The results for creep plastic deformation of superalloy specimens are presented in Figure 11. The creep testing revealed very low values of creep plasticity characterized by values of the fracture elongations. However, while fracture elongation was about 3% at 800^{∘}C, increasing the testing temperature slightly increased the creep ductility to about 5 to 8%. The increasing creep plasticity (elongation) of superalloy MAR-M247 may be explained by the course of its tertiary creep behaviour (Figure 1) and/or creep fracture type.

Figure 11 Stress dependence of fracture strain for superalloy MAR-M247 G and G1 alloys at different temperatures and applied stresses.

The minimum creep rates for each test were determined during very early stage of deformation, where the value of creep deformation is rather small. The apparent activation energy of creep *ΔQ*_{c} can be obtained from the creep test with constant loading according to the Dorn´s relationship

$${\dot{\epsilon}}_{\mathrm{min}}=A{\sigma}^{n}\mathrm{exp}\left(-\frac{\Delta {Q}_{c}}{RT}\right)$$(3)where *A* is a constant, *R* is the gas constant and *T* is temperature. So that

$$\Delta {Q}_{c}=-{\left(\frac{\partial \mathrm{ln}{\dot{\epsilon}}_{\mathrm{min}}}{\partial \left(1\text{/}Rt\right)}\right)}_{\sigma}$$(4)The results of an activation analysis are presented in Figure 12.

Figure 12 Determination of the activation energy of creep of the MAR-M247 alloy at different levels of applied stress.

Experimentally obtained values of the apparent activation energy of creep for MAR-M247 (560-660 kJ/mol) are much higher in comparison with the energy of volume self-diffusion of the Ni species (284kJ/mol) [15].Nevertheless, the precipitation-strengthened alloys typically exhibit such high and temperature-dependent values of the apparent creep activation energy [13], which corresponds to a model of diffusion-controlled dislocation movement by glide and climb. Moreover, the increased value of the apparent creep activation energy can be explained by a presence of back stress induced by precipitated particles [13, 16, 17].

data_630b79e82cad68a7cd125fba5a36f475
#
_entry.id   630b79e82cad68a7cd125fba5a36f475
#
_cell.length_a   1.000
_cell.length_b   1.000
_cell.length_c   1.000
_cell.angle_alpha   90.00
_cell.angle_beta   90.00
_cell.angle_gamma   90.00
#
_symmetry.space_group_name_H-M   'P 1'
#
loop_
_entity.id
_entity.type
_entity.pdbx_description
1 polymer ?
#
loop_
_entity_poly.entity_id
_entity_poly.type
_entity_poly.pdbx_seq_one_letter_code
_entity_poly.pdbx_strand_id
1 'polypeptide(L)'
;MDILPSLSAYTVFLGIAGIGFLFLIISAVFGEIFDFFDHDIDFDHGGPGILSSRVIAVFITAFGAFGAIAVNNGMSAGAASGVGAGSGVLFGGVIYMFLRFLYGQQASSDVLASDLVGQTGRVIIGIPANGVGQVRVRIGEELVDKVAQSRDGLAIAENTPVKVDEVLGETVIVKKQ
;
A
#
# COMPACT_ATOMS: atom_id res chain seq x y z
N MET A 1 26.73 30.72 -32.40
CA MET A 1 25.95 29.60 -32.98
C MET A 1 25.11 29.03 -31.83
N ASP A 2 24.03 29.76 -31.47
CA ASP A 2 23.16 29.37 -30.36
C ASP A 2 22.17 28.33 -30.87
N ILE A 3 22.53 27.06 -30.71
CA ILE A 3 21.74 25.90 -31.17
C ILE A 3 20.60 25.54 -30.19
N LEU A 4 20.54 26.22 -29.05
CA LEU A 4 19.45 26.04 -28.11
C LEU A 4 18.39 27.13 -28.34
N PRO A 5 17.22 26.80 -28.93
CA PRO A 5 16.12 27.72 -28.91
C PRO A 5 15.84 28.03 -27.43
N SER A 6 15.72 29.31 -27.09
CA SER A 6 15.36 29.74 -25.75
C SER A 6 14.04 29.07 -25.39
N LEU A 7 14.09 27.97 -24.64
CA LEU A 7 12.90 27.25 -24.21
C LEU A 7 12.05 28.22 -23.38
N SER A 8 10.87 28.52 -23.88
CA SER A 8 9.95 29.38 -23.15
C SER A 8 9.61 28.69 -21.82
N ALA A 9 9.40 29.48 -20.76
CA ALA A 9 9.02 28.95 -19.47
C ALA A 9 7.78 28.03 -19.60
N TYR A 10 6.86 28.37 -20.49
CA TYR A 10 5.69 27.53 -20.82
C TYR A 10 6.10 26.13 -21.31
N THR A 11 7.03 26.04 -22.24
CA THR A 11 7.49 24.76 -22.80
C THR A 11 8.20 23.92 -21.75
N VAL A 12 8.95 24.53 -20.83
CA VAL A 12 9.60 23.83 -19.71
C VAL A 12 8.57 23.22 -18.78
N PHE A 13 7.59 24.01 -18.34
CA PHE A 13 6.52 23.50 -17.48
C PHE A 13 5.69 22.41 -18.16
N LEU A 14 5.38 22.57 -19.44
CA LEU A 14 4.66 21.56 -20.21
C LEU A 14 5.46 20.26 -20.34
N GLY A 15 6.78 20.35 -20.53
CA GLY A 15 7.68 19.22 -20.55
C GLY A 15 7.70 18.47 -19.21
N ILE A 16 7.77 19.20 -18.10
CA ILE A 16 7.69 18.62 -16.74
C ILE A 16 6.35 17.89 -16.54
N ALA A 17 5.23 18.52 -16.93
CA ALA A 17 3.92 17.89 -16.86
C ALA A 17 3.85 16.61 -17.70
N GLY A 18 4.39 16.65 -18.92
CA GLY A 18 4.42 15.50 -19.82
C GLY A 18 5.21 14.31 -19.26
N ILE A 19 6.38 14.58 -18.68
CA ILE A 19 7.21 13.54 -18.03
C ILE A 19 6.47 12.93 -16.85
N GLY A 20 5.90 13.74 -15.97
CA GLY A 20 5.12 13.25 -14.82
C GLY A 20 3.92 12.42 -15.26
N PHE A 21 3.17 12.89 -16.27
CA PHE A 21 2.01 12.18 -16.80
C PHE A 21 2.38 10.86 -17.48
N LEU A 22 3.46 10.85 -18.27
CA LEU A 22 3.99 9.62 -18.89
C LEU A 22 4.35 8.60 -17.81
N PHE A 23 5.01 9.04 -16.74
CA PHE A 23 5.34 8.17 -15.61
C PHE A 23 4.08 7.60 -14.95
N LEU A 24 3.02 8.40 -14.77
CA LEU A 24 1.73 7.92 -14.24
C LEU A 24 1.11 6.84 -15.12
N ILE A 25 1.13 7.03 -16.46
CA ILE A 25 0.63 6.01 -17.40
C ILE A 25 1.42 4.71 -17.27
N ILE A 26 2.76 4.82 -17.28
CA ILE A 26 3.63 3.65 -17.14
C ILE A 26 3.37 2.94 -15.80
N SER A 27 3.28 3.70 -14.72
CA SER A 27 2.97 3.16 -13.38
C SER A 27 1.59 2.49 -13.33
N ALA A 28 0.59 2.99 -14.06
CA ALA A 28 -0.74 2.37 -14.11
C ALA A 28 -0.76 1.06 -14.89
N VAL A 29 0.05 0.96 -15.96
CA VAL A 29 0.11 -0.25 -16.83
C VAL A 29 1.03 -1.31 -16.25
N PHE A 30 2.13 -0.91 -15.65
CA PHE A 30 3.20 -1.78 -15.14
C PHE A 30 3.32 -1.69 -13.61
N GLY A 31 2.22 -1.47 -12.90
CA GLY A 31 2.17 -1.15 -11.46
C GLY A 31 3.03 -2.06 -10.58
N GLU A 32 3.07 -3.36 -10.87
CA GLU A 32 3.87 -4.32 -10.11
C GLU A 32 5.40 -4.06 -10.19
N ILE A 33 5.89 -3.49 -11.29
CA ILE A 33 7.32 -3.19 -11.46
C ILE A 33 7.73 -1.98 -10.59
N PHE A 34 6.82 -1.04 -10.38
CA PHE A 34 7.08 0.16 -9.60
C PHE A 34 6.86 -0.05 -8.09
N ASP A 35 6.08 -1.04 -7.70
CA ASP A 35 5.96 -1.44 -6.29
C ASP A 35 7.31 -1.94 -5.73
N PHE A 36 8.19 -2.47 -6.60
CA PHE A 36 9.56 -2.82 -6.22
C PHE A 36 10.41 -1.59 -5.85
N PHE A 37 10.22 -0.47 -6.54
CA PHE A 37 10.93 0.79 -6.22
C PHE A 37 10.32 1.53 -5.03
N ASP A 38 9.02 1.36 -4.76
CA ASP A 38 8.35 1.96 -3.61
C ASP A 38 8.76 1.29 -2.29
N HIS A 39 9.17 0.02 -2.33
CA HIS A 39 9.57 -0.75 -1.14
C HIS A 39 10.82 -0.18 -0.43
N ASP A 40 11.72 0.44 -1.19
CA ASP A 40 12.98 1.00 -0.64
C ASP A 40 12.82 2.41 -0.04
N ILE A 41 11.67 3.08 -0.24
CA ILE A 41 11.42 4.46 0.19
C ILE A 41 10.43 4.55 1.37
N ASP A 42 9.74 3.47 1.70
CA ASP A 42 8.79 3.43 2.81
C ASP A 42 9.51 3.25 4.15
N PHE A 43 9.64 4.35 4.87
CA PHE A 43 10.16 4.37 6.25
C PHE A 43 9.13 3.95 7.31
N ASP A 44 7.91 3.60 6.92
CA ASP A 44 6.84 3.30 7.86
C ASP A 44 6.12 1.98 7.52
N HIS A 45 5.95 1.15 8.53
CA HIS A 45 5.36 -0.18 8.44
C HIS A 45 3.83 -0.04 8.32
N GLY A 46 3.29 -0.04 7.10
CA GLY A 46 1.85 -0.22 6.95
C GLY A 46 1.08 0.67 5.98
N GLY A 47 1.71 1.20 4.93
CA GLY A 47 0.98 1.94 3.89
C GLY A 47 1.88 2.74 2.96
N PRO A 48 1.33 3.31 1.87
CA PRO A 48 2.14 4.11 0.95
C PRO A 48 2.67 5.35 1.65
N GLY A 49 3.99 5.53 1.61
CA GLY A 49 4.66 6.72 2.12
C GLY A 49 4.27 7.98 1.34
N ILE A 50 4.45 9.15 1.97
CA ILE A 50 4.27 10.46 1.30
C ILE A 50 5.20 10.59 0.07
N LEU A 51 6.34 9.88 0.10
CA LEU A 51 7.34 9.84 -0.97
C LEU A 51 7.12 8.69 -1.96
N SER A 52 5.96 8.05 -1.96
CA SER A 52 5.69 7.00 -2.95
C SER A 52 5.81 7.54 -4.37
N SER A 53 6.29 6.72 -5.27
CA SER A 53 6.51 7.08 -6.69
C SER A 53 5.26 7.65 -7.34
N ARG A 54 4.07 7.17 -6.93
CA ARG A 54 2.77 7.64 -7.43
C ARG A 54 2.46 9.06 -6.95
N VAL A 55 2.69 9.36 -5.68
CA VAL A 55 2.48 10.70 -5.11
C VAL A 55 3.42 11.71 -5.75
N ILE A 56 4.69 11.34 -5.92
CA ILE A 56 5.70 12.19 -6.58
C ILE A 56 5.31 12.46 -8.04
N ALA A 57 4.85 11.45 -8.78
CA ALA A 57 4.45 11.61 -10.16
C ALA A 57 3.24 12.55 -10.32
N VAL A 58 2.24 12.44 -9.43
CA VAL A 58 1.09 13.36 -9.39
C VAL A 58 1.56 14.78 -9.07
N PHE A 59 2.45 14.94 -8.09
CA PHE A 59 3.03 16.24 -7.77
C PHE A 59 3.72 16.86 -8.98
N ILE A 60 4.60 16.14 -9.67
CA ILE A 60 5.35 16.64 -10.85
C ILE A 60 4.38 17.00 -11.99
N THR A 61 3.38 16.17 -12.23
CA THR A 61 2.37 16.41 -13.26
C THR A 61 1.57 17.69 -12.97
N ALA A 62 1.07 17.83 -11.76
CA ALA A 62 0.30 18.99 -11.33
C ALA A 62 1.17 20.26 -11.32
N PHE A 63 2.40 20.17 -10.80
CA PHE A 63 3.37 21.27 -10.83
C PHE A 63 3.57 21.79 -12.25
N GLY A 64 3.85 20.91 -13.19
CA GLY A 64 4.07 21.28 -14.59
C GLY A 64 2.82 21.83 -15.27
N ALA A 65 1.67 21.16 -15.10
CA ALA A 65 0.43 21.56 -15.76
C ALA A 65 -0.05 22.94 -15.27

The other important field of interest about nickel-based superalloy MAR-M247 (especially for its use in industry) is the life assessment *i.e*. prediction of the lifetime. There are several empirical formulas that, on different levels of sophistication, describe the dependence of the creep life on stress and on temperature. One such relationship proposed by Monkman and Grant [18] seems to have wider applicability than might be reasonably expected. The Monkman-Grant relationship

$${t}_{f}={\left(C\text{/}{\dot{\epsilon}}_{\mathrm{min}}\right)}^{\alpha},$$(5)where *C* and *α* are constants, has frequently been used for the prediction of creep life of creep-resistant materials.